"Many popular leisure pursuits and consumption habits drive and deepen global capitalism - from whale watching in the Azores to sipping an ethically-sourced cup of morning coffee. But what are the consequences for society, nature, and conservation? Capitalism and Conservation presents an important critique of conservation's role as a central driver of global capitalism. This thought-provoking collection of case studies from around the world vividly demonstrates the increase in intensity and variety of forms of capitalist conservation. They also reveal a surprising shift in the conservation movement's own conception of these practices: their current mainstream view is the idea that capitalism can and should help conservation save the world. By examining the works of various corporate billionaires, powerful political coalitions and foundations, international elites and NGOs, and new tourist and business opportunities, the essays show that conservation and capitalism have intertwined to distribute fortune and misfortune in many new ways - with entirely new dynamics of profit creation and marginalisation. Capitalism and Conservation offers illuminating insights and critique of the realities and tensions of capitalism and conservation's coexistence in today's world"--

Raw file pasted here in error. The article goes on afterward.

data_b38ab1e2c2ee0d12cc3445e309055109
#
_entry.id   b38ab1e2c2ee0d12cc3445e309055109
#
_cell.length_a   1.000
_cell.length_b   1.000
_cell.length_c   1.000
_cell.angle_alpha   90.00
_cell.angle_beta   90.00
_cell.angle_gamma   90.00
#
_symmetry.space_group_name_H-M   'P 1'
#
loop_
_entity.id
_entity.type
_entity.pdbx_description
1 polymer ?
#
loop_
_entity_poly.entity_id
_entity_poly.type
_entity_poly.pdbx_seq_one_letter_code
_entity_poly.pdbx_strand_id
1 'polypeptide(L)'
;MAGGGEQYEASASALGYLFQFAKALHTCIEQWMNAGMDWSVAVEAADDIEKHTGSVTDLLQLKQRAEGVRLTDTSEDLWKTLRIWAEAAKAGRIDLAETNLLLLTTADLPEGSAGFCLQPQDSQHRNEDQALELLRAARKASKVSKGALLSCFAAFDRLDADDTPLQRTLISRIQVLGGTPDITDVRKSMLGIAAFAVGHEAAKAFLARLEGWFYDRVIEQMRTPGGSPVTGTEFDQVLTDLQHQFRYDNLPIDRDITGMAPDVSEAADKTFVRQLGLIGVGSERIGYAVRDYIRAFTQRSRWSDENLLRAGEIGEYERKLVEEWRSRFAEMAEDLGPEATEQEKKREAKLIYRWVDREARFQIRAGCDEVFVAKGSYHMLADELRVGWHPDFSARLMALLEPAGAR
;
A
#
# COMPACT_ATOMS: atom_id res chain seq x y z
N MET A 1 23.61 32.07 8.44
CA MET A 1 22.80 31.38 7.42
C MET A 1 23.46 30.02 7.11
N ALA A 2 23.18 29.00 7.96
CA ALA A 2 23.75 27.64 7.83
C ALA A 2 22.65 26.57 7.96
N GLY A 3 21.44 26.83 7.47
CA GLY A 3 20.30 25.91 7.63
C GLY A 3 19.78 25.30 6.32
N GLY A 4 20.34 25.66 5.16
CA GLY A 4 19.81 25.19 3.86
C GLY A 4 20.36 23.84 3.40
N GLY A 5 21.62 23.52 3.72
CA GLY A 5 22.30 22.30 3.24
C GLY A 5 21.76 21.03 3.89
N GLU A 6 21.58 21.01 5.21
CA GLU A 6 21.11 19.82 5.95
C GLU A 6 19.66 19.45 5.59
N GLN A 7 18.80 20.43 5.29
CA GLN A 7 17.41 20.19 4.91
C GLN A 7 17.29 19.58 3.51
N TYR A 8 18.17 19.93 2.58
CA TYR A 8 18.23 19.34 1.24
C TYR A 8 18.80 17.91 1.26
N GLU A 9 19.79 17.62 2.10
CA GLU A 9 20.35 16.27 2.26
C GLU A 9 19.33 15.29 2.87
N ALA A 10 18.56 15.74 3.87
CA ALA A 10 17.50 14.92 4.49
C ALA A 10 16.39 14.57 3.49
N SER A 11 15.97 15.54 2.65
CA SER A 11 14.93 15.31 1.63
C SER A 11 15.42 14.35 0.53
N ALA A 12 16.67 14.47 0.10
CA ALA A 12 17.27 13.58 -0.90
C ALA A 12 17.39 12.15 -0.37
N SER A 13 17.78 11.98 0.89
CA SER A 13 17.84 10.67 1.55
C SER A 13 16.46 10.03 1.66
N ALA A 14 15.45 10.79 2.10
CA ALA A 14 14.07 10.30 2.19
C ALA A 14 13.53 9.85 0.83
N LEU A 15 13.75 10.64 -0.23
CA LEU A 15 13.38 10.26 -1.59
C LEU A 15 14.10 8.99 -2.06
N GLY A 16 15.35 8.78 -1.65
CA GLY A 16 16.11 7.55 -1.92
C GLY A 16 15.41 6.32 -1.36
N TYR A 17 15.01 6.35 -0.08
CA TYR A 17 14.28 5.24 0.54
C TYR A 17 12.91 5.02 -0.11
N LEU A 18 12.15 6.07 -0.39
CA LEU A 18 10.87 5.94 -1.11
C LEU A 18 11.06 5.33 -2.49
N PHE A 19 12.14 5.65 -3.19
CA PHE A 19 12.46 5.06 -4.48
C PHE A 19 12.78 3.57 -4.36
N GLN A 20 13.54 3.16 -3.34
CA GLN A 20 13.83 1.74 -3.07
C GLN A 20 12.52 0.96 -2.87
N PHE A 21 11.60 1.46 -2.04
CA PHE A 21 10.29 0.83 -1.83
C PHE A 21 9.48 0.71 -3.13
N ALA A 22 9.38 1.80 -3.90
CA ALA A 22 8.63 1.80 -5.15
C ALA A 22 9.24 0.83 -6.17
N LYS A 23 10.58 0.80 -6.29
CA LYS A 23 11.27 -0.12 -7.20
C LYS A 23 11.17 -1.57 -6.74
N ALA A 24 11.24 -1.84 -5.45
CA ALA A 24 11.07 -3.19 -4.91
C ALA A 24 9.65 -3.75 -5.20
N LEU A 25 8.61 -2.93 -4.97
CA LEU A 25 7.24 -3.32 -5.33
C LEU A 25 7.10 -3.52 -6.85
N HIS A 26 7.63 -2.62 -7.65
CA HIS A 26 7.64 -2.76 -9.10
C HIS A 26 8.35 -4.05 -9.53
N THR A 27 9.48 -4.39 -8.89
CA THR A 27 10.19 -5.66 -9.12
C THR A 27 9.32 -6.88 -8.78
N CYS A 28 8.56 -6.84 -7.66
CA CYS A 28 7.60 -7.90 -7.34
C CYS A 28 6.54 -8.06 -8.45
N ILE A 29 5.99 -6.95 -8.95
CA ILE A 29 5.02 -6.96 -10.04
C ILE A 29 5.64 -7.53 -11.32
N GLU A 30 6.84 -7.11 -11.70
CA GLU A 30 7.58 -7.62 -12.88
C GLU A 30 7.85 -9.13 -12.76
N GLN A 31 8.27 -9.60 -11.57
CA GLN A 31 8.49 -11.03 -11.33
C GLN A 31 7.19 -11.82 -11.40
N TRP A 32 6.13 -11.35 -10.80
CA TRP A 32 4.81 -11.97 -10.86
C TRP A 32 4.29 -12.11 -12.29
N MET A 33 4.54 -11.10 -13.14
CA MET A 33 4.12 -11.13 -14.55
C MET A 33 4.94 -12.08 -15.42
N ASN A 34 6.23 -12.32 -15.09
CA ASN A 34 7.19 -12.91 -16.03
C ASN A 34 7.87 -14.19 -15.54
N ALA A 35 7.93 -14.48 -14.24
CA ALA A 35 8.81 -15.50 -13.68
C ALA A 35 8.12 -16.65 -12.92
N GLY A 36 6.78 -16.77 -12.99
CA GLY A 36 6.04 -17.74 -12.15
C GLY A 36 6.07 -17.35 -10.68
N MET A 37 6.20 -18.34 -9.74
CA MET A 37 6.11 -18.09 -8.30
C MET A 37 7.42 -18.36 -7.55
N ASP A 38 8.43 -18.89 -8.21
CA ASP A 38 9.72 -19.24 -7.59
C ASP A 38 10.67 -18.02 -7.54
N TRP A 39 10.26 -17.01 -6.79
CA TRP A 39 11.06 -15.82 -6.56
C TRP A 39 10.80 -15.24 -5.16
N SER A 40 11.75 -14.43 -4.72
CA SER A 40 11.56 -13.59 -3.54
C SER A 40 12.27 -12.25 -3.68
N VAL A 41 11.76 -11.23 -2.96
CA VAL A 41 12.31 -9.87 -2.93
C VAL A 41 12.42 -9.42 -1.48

Europe is one of the world’s most densely populated continents and has a long history of human dominated land- and seascapes. Europe is also at the forefront of developing and implementing multinational conservation efforts. In this contribution, we describe some top policy issues in Europe that need to be informed by high-quality conservation science. These include evaluation of the effectiveness of the Natura 2000 network of protected sites, implications of rapid economic and subsequent land-use change in Central and Eastern Europe, conservation of marine biodiversity and sustainability of fisheries, the effect of climate change on movement of species in highly fragmented landscapes, and attempts to assess the economic value of ecosystem services and biodiversity. Broad policy issues such as those identified are not easily amenable to scientific experiment. A key challenge at the science–policy interface is to identify the research questions underlying these problem areas so that conservation science can provide evidence to underpin future policy development. ; Resumen: Europa en uno de los continentes m´as densamente poblados y tiene una larga historia de paisajes terrestres y marinos dominados por humanos. Europa tambi´en est´a a la vanguardia en el desarrollo e implementaci´on de esfuerzos de conservaci´on multinacionales. En esta contribuci´on, describimos algunos temas pol´ıticos relevantes que requieren informaci´on basada en ciencia de la conservaci´on de alta calidad. Estos incluyen la evaluaci´on de la efectividad de la red Natura 2000 de sitios protegidos, implicaciones del acelerado cambio econ´omico y el subsecuente cambio de uso de suelo en Europa Central y Oriental, conservaci´on de la biodiversidad marina y la sustentabilidad de las pesquer´ıas, el efecto del cambio clim´atico sobre el movimiento de especies en paisajes muy fragmentados e intentos para estimar el valor econ´omico de los servicios del ecosistema y de la biodiversidad. Temas pol´ıticos como los identificados no son f´acilmente abordados por experimentos cient´ıficos. Un reto clave en la interfaz ciencia-pol´ıtica es la identificaci´on de las preguntas de investigaci´on que subyacen en estas ´areas para que la ciencia de la conservaci´on pueda proporcionar evidencia para sustentar el futuro desarrollo de pol´ıticas.